Afghanistan drawdown leads British veterans to rue Taliban's resurgence
Taliban seeks to regain foothold once Nato troops withdraw
Afghanistan faces much bloodshed when British forces withdraw later this year, former soldiers with experience of fighting the insurgency there have warned.
Robert Clark, who served in Afghanistan and is now a defence research fellow at the UK's Henry Jackson Society, said the gains made over the past 20 years would be rapidly undone when British and American troops pull out of the country by September.
He said the Afghan Army faced a perilous situation as the Taliban moves to increase its foothold.
“US and British forces in particular have provided three battle capabilities to Afghans – close air support, medical evacuation and intelligence. You take those three components away and unfortunately the Afghan National Army will be blind, deaf and relatively defenceless,” Mr Clark told The National.
“There will be no battle – if the Taliban wish, they will almost certainly take key strategic provinces without so much of a fight. The central government in Kabul will be left encircled and surrounded.”
He said this scenario should provide food for thought for US President Joe Biden’s administration and the UK government. “It will be an embarrassment,” he said.
Mr Biden said it was time to end America’s “forever war” as he pledged to withdraw all US forces – 2,500 troops – starting May.
The drawdown will end on September 11, marking the 20th anniversary of the 9/11 attacks.
Soon after Mr Biden made his announcement, Britain said it would withdraw about 700 troops, while Nato Secretary General Jens Stoltenberg said the alliance would pull about 7,000 military personnel from Afghanistan.
The alliance said it had achieved a goal to “prevent terrorists from using Afghanistan as a safe haven to attack us” but acknowledged there was no good reason to remain.
“There is no military solution to the challenges Afghanistan faces,” Nato members said.
Col Hamish de Bretton-Gordon, a former British Army commander specialising in chemical and biological warfare, said Afghans faced an uncertain future.
“In a perfect world we would stay there and bring peace to that country but it’s not been possible,” he told The National.
“I feel sad for the Afghan people, who have once again been plunged into darkness.”
The Chemical Warrior author said the UK should turn its attention to matters elsewhere in the Middle East, such as Syria.
“There’s a tremendous legacy in Afghanistan – 450 of my colleagues died there,” he said.
“However, I don’t think the Taliban and the insurgence in Afghanistan offer the threat to the UK that perhaps they did after 9/11 when we went in.”
Others see the prospect of Afghanistan under Taliban rule as dangerous.
Nick Reynolds, an analyst at the Royal United Services Institute think tank, warned terrorist group Al Qaeda could again base itself in the country should the Taliban take control.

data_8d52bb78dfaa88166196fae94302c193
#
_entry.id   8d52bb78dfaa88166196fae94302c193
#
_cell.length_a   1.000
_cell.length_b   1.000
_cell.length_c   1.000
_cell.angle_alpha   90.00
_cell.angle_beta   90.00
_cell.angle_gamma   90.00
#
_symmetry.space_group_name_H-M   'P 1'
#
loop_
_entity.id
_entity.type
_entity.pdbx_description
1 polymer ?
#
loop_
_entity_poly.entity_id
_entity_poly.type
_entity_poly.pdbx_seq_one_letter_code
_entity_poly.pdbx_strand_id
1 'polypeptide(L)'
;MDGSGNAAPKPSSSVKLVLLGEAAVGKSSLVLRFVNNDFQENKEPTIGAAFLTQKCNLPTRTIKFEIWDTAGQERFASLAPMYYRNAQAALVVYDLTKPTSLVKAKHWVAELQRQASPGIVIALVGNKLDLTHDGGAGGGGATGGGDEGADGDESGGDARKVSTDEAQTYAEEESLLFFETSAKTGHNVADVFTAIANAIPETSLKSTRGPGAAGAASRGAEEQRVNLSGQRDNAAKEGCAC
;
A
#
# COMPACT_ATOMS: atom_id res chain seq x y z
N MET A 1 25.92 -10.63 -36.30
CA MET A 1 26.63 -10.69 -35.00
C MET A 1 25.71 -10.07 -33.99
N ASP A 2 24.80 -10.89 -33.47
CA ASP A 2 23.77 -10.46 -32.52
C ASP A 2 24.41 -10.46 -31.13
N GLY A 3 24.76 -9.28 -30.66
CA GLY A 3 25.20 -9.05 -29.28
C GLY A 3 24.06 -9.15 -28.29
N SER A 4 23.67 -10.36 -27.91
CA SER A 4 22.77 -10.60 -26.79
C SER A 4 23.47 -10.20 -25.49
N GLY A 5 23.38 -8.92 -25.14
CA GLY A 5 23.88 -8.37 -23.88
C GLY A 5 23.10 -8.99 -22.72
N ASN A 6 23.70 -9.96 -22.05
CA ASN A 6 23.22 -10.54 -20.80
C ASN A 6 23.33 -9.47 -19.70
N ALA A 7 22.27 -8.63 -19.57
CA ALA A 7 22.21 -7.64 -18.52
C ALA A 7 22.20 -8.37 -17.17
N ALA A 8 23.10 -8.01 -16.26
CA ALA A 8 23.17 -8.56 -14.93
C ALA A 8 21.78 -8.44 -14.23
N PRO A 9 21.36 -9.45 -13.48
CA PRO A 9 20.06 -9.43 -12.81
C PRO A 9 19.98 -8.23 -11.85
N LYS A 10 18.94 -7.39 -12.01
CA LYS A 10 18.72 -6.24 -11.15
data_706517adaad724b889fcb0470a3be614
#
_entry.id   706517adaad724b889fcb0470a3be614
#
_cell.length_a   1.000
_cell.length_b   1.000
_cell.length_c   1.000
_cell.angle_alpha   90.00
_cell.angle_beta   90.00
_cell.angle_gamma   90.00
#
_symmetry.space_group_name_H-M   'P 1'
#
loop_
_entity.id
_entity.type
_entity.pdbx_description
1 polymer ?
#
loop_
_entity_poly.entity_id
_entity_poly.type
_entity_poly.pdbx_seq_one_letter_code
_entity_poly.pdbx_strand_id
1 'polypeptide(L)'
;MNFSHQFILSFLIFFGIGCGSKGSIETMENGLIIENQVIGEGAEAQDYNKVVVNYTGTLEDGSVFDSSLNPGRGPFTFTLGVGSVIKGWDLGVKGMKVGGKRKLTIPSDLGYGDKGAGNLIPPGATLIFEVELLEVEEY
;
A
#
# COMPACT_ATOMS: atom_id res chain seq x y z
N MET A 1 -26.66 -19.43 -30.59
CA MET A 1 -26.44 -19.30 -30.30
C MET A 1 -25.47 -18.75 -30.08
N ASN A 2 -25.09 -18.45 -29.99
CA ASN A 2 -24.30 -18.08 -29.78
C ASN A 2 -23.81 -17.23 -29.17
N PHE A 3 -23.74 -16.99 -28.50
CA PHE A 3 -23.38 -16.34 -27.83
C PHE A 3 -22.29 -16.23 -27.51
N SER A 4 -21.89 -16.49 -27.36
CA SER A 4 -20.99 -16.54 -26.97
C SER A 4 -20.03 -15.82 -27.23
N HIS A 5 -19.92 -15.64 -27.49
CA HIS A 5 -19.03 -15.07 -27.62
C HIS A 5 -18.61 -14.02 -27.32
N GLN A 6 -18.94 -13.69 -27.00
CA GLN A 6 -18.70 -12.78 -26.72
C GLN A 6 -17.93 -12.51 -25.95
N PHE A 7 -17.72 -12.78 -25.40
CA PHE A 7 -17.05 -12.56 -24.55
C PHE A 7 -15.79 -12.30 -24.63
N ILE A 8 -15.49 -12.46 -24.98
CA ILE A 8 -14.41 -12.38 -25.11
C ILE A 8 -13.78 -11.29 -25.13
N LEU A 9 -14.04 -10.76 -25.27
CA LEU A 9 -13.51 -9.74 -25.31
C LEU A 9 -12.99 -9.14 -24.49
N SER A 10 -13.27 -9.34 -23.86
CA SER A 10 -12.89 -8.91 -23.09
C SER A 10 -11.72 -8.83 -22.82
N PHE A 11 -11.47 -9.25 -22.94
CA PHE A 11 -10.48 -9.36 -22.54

“The Taliban have basically been winning and gaining control of more districts and the countryside but not the cities,” he told The National.
“If that happens, and the likely outcome is that it will, for the Afghan people it will be a disaster.
“The Taliban has always sheltered Al Qaeda, and their goal was to strike internationally. That is the risk to us.”
Mr Reynolds did not agree with the decision to withdraw but agreed there were no appealing alternatives.
“One thing they really wanted to avoid was being stuck there forever, but apart from pulling out that is the only option available at the moment,” he said of the western military presence. “It’s almost cutting the losses.”
Mr Biden’s announcement marks perhaps the most significant foreign policy decision of his presidency to date. He has long been sceptical of a US presence in Afghanistan.
More than 2,300 US personnel were killed and 20,000 wounded in the long-running conflict, in which nearly 50,000 Afghan civilians were killed. In addition, 454 British soldiers and civilians were killed on operations during the period, the Ministry of Defence said.
Mark Malloch Brown, former deputy secretary general of the UN, said Afghanistan would need continued support from the US and UK to avoid more carnage.
“We can’t just wash our hands of it,” he told Sky News. “This is a very tough decision, it’s a consequential decision for the life of Afghans, and we all need to look hard at the soft power decisions we put in place to minimise the loss to Afghan lives.
He said Britain had “an absolute moral obligation” to find the best solution to end the conflict.
Col de Bretton-Gordon also stressed the importance of supporting veterans.
“I was in a warzone and then I was on a British Airways flight and back to normal life,” he said. “Now we understand a lot better that soldiers need to decompress and they do need support. There are people who have seen horrific things in Afghanistan. Things aren’t perfect, but we’ve made a lot of headway. I still think it’s desperately sad to see veterans suffering from mental health issues.”
UK Defence Secretary Ben Wallace said British civilians and military personnel, “both serving and veterans, would have lasting memories of our time in Afghanistan. Most importantly we must remember those who paid the ultimate sacrifice, who will never be forgotten.”
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Updated: April 15, 2021 08:45 PM